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LETTERS TO EDITOR  
Year : 2018  |  Volume : 52  |  Issue : 2  |  Page : 209-210
Surgical treatment of sanders type 2 calcaneal fractures using a sinus tarsi approach


1 Department of Orthopaedics, AIIMS, New Delhi, India
2 Department of Orthopaedics, PGIMER, Chandigarh, India

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Date of Web Publication6-Mar-2018
 

How to cite this article:
Khurana A, Dhillon MS. Surgical treatment of sanders type 2 calcaneal fractures using a sinus tarsi approach. Indian J Orthop 2018;52:209-10

How to cite this URL:
Khurana A, Dhillon MS. Surgical treatment of sanders type 2 calcaneal fractures using a sinus tarsi approach. Indian J Orthop [serial online] 2018 [cited 2019 Dec 10];52:209-10. Available from: http://www.ijoonline.com/text.asp?2018/52/2/209/226720


Sir,

We read with interest the article titled, “Surgical Treatment of Sanders Type 2 Calcaneal Fractures Using a Sinus Tarsi Approach” by Park and Lee.[1] We appreciate the authors for their efforts. However would like to highlight a few points, based on our own experience.[2]

The mean age at presentation mentioned in this article[1] is 51.2 years, which is much higher than the average age of presentation for these fractures, both in the published literature[3] and in our experience.[2] If that is the case, then the results seem to be much superior to that what is documented in the literature, as there is evidence that the outcome is poorer in patients older than 40 years.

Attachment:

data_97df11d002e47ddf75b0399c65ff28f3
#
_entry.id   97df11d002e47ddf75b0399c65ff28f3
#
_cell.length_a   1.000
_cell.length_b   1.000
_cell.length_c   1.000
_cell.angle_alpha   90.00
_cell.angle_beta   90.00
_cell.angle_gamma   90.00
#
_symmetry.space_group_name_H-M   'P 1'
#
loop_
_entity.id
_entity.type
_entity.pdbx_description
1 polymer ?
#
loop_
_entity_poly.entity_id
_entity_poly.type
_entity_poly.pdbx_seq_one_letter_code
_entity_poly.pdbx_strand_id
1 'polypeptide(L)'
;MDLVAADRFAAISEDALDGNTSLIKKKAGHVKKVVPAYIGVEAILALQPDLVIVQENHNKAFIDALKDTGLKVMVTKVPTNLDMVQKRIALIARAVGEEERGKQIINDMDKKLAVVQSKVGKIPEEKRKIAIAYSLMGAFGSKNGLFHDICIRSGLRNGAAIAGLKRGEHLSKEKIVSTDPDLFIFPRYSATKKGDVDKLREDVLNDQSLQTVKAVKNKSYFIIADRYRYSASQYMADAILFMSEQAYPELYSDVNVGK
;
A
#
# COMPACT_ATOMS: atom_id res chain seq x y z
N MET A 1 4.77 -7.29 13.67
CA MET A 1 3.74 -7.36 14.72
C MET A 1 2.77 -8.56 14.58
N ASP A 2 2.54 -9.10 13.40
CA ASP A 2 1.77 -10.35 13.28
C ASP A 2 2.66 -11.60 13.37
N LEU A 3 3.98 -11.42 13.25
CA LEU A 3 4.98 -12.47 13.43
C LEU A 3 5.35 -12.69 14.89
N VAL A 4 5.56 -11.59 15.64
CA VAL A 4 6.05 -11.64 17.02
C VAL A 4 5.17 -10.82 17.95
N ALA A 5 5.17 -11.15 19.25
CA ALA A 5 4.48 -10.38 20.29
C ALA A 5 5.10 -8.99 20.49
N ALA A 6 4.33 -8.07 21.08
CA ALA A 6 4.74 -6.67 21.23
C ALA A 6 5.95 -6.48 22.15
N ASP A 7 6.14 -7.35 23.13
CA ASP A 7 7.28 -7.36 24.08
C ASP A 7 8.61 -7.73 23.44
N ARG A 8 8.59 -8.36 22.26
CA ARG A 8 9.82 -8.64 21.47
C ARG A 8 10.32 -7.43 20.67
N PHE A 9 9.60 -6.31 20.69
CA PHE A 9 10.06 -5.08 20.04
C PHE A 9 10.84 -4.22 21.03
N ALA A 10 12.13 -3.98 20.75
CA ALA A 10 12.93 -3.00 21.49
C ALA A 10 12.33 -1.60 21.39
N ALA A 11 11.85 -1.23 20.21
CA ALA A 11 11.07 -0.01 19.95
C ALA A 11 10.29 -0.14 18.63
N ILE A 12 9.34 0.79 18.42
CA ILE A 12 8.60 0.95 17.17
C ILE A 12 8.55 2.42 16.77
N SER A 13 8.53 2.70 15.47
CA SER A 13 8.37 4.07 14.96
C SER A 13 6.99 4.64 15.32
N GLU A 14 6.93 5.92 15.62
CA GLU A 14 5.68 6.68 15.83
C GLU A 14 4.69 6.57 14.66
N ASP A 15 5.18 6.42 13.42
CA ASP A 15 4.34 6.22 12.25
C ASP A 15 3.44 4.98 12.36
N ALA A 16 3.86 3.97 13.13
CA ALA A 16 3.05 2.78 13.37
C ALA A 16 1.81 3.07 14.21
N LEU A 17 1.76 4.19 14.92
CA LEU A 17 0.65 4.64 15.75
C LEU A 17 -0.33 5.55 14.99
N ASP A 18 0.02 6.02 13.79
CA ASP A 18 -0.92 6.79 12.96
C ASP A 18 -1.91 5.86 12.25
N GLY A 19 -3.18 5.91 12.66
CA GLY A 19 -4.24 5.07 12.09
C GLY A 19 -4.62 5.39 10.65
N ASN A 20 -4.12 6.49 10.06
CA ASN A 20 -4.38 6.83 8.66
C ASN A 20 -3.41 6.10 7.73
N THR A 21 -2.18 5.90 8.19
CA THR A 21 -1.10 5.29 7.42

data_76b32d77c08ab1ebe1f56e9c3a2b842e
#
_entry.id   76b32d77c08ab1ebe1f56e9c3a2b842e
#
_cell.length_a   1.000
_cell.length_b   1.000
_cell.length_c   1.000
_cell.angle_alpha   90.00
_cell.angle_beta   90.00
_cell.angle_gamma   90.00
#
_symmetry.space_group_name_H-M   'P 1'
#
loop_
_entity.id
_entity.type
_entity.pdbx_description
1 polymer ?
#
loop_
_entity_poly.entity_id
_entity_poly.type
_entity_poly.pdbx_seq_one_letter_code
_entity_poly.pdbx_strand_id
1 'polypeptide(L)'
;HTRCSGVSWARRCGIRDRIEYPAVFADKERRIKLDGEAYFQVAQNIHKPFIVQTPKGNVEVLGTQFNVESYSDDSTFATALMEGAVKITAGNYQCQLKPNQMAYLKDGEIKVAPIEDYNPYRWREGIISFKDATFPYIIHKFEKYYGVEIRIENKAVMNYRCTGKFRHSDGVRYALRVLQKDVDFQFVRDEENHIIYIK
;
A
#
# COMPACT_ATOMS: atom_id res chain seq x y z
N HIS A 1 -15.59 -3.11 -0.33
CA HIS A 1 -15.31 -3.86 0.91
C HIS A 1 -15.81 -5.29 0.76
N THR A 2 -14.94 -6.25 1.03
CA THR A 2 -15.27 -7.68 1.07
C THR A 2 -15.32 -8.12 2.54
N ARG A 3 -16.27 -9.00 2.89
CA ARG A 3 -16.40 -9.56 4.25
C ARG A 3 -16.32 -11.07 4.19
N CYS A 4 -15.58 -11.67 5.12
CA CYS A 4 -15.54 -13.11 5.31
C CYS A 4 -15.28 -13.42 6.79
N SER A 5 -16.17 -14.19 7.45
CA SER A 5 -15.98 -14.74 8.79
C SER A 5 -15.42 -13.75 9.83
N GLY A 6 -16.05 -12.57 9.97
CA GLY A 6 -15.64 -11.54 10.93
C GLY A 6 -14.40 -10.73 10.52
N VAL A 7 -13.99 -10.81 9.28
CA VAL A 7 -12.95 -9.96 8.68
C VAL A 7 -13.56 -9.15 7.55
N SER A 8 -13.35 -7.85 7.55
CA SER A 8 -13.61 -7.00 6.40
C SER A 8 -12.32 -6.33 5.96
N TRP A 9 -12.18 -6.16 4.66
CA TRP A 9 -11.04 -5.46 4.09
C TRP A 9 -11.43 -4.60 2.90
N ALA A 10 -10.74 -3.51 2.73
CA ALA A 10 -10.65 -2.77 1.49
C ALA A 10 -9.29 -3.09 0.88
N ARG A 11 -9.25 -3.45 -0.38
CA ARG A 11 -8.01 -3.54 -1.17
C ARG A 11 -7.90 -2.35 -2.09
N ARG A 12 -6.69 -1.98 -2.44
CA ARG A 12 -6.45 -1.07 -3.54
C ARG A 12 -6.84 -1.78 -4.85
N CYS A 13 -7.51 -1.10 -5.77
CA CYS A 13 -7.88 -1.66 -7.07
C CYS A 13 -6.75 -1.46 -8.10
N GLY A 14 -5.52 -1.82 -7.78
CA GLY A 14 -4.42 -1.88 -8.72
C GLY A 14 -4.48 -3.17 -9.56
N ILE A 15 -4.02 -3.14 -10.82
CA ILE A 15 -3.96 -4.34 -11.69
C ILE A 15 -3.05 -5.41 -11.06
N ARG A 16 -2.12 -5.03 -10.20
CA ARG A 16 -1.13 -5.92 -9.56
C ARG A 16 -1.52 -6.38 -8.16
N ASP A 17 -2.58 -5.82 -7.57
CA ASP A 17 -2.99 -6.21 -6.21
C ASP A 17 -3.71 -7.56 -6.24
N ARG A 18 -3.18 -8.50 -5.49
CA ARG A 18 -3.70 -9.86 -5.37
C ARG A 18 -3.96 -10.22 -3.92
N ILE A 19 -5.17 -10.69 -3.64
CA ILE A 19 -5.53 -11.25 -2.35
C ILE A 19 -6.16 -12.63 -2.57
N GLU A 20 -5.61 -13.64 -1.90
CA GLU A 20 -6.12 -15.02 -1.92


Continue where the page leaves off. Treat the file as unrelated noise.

The authors describe an innovative incision of the calcaneofibular ligament to increase exposure of posterior facet, which was repaired using a 2.7-mm suture anchor after fracture fixation in few cases. However whether the use of this method had any effect on overall outcome or ankle stability in followup has not been discussed in the article. We feel that this may be an unnecessary step, and could add to the overall morbidity. The authors mention that Bohler's angle is significantly lesser at last followup as compared to initial followup. However, the same is surprisingly not reflected in the functional outcomes. Bohler's angle is an indirect reflection of both calcaneal height and the arch angle, and thereby load transmission with a lower Bohler's angle is associated with a poor result.[4],[5] If Bohler's angle changes over the long term, indicating settling of the facet/tuberosity, the functional outcomes would also necessarily deteriorate.

There is mention in the discussion that the only significant factors found to be related to clinical results are degrees of reduction of posterior facet and calcaneocuboid joint. However recent evidence points to the fact that restoration of the calcaneal structure, with emphasis on correct heel alignment and height of the calcaneal body, rather than anatomical reconstruction of the congruency of the subtalar articular fragments influences the outcome more.[2],[6] This point was perhaps underemphasized by the authors. The authors excluded Sanders type 3 fractures for evaluation; this significantly reduces the number of cases that can be followed up. It is pertinent to note that outcomes of Sanders 3 fractures are comparable to Sanders type 2 fractures, unlike type 4 where the results are universally poor and type 1 where the outcomes are mostly good. Most authors club Sanders type 2 and 3 to maintain a sufficient sample size.[2],[7],[8],[9],[10]

In Figure 3, with screw fixation of this article published in IJO,[1] the authors have transfixed both the subtalar and calcaneocuboid joints. The rationale for this is unclear since screw fixation is supposed to give a good stability, allowing for early mobility. Is it possible for the authors to enumerate the number of cases where the adjacent joints were transfixed, and elaborate on the reasons why this was needed?